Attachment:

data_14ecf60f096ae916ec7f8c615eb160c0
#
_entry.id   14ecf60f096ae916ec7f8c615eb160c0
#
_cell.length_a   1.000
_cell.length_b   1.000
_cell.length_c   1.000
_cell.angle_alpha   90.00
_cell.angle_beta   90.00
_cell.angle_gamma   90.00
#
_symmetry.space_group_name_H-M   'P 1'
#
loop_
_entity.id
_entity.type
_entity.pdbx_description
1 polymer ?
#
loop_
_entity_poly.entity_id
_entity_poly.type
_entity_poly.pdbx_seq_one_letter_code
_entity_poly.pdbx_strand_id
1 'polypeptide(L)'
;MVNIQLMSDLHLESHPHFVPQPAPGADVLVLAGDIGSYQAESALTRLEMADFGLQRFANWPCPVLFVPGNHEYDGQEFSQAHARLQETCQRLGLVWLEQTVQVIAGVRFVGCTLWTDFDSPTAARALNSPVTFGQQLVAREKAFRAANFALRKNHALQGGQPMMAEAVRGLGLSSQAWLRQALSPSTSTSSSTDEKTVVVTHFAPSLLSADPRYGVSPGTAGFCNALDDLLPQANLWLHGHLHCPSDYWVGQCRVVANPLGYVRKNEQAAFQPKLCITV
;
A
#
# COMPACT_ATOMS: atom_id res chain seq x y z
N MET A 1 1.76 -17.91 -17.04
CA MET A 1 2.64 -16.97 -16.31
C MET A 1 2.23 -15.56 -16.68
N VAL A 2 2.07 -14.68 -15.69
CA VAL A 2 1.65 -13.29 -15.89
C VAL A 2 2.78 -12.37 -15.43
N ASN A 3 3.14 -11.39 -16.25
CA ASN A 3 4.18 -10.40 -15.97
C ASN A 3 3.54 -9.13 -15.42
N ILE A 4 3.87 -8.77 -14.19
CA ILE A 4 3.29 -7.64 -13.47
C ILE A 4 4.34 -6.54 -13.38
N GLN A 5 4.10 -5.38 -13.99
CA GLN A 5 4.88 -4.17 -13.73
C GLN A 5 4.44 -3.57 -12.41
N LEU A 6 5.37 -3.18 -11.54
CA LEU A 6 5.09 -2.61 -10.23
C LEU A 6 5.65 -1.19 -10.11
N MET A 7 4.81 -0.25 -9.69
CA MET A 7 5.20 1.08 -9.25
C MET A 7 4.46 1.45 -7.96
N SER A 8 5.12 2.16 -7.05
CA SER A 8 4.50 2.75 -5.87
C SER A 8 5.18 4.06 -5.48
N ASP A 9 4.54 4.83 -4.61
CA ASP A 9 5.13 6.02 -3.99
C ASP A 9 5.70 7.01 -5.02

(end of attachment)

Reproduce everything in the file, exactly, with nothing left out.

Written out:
data_14ecf60f096ae916ec7f8c615eb160c0
#
_entry.id   14ecf60f096ae916ec7f8c615eb160c0
#
_cell.length_a   1.000
_cell.length_b   1.000
_cell.length_c   1.000
_cell.angle_alpha   90.00
_cell.angle_beta   90.00
_cell.angle_gamma   90.00
#
_symmetry.space_group_name_H-M   'P 1'
#
loop_
_entity.id
_entity.type
_entity.pdbx_description
1 polymer ?
#
loop_
_entity_poly.entity_id
_entity_poly.type
_entity_poly.pdbx_seq_one_letter_code
_entity_poly.pdbx_strand_id
1 'polypeptide(L)'
;MVNIQLMSDLHLESHPHFVPQPAPGADVLVLAGDIGSYQAESALTRLEMADFGLQRFANWPCPVLFVPGNHEYDGQEFSQAHARLQETCQRLGLVWLEQTVQVIAGVRFVGCTLWTDFDSPTAARALNSPVTFGQQLVAREKAFRAANFALRKNHALQGGQPMMAEAVRGLGLSSQAWLRQALSPSTSTSSSTDEKTVVVTHFAPSLLSADPRYGVSPGTAGFCNALDDLLPQANLWLHGHLHCPSDYWVGQCRVVANPLGYVRKNEQAAFQPKLCITV
;
A
#
# COMPACT_ATOMS: atom_id res chain seq x y z
N MET A 1 1.76 -17.91 -17.04
CA MET A 1 2.64 -16.97 -16.31
C MET A 1 2.23 -15.56 -16.68
N VAL A 2 2.07 -14.68 -15.69
CA VAL A 2 1.65 -13.29 -15.89
C VAL A 2 2.78 -12.37 -15.43
N ASN A 3 3.14 -11.39 -16.25
CA ASN A 3 4.18 -10.40 -15.97
C ASN A 3 3.54 -9.13 -15.42
N ILE A 4 3.87 -8.77 -14.19
CA ILE A 4 3.29 -7.64 -13.47
C ILE A 4 4.34 -6.54 -13.38
N GLN A 5 4.10 -5.38 -13.99
CA GLN A 5 4.88 -4.17 -13.73
C GLN A 5 4.44 -3.57 -12.41
N LEU A 6 5.37 -3.18 -11.54
CA LEU A 6 5.09 -2.61 -10.23
C LEU A 6 5.65 -1.19 -10.11
N MET A 7 4.81 -0.25 -9.69
CA MET A 7 5.20 1.08 -9.25
C MET A 7 4.46 1.45 -7.96
N SER A 8 5.12 2.16 -7.05
CA SER A 8 4.50 2.75 -5.87
C SER A 8 5.18 4.06 -5.48
N ASP A 9 4.54 4.83 -4.61
CA ASP A 9 5.13 6.02 -3.99
C ASP A 9 5.70 7.01 -5.02